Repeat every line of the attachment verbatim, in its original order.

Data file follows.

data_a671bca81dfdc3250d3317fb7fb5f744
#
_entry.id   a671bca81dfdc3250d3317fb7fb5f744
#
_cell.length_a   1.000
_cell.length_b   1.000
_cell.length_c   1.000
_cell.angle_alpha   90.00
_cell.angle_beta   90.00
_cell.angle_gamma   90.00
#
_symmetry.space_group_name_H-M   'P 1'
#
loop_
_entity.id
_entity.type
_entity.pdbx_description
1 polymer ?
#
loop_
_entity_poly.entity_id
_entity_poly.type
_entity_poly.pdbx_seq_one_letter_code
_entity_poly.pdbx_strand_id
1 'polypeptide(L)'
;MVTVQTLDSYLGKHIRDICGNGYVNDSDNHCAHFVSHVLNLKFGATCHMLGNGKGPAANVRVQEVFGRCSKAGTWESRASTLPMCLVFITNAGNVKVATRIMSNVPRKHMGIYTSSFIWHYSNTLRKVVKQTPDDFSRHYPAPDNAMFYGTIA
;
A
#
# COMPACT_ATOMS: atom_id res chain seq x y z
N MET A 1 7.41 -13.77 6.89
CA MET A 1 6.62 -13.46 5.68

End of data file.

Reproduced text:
data_a671bca81dfdc3250d3317fb7fb5f744
#
_entry.id   a671bca81dfdc3250d3317fb7fb5f744
#
_cell.length_a   1.000
_cell.length_b   1.000
_cell.length_c   1.000
_cell.angle_alpha   90.00
_cell.angle_beta   90.00
_cell.angle_gamma   90.00
#
_symmetry.space_group_name_H-M   'P 1'
#
loop_
_entity.id
_entity.type
_entity.pdbx_description
1 polymer ?
#
loop_
_entity_poly.entity_id
_entity_poly.type
_entity_poly.pdbx_seq_one_letter_code
_entity_poly.pdbx_strand_id
1 'polypeptide(L)'
;MVTVQTLDSYLGKHIRDICGNGYVNDSDNHCAHFVSHVLNLKFGATCHMLGNGKGPAANVRVQEVFGRCSKAGTWESRASTLPMCLVFITNAGNVKVATRIMSNVPRKHMGIYTSSFIWHYSNTLRKVVKQTPDDFSRHYPAPDNAMFYGTIA
;
A
#
# COMPACT_ATOMS: atom_id res chain seq x y z
N MET A 1 7.41 -13.77 6.89
CA MET A 1 6.62 -13.46 5.68